The case stems from May 2008, when the Commissioner of Patents refused to grant Bayer a patent to a pharmaceutical compound per se because a previous patent had already been issued to it for the same compound when made by a particular process (product-by-process patent). After Bayer's appeal to the Federal Court was dismissed, it appealed to the Federal Court of Appeal.
Bayer argued that "obviousness-type" double-patenting didn't apply to the situation at hand. However, the Federal Court of Appeal disagreed and dismissed the appeal, stating that: There is nothing inventive or "patentably distinct" in a claim for a product that is the subject of a previous process-dependent patent. On the other hand, a process-dependent patent may be granted, even though a patent has already been issued for the product itself, if the process claimed and described for making the product exhibits inventive ingenuity.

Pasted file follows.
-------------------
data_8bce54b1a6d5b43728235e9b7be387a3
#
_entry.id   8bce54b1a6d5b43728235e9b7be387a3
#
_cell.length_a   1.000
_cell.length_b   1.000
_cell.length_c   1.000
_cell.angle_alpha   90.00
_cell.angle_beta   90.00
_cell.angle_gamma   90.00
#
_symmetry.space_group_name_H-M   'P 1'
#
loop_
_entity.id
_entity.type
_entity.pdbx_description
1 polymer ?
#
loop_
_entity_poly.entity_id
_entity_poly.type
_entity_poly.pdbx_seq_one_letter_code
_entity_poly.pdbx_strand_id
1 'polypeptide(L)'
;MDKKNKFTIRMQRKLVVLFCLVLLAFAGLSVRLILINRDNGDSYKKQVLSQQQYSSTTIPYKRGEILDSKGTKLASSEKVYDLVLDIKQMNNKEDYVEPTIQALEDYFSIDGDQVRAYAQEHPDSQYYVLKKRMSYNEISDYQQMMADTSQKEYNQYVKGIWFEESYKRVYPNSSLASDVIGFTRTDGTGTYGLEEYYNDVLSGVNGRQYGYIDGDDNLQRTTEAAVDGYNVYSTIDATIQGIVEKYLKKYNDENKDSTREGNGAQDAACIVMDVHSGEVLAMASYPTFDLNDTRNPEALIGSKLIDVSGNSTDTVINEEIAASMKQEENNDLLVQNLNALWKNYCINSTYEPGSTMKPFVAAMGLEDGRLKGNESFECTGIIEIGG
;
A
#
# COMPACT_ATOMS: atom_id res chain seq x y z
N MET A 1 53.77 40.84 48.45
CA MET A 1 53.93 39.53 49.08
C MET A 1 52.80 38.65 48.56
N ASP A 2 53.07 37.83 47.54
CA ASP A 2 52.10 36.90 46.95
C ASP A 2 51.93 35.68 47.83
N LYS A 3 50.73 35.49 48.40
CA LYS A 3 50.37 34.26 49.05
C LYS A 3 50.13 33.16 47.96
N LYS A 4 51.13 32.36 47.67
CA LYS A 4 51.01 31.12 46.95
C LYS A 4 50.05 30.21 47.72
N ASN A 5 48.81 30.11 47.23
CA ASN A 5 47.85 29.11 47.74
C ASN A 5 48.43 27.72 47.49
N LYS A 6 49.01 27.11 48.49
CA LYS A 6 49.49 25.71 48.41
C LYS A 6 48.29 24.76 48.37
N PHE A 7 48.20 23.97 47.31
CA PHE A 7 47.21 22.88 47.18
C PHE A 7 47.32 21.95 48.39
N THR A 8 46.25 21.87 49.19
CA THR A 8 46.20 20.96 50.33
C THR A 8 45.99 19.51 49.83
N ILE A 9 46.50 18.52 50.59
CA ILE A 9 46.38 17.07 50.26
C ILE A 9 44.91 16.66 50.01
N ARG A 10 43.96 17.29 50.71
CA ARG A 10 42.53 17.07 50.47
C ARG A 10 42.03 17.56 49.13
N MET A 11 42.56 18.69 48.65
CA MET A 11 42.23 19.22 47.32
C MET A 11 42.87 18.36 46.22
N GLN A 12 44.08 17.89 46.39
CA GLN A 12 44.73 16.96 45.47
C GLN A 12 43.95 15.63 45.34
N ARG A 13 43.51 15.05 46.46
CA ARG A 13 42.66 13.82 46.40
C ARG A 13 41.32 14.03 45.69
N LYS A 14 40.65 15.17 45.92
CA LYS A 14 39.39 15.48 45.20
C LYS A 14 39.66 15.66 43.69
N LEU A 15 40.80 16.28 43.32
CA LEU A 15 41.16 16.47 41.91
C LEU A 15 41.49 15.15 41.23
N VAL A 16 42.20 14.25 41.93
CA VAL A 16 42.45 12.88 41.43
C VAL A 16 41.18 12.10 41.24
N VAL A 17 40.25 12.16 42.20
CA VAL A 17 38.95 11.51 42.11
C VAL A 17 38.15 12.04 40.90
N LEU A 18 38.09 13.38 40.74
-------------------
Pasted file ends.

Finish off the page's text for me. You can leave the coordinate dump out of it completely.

Consequently, the Commissioner correctly denied the Application on the ground of "obviousness" double patenting because the patent would have disclosed no new invention. For her to have granted a patent for the compound would have improperly "evergreened" the parent patent, now expired, by creating a second monopoly in the use of the compound running from the date when the Application was approved.
This decision puts an end to any disparity in the jurisprudence, as the Federal Court of Appeal effectively overruled the decision in Aventis Pharma Inc. v. Mayne Pharma (Canada) Inc., 2005 FC 1183, 42 C.P.R. (4th) 481, rev'd. on other grounds, 2008 FCA 21, 380 N.R. 35.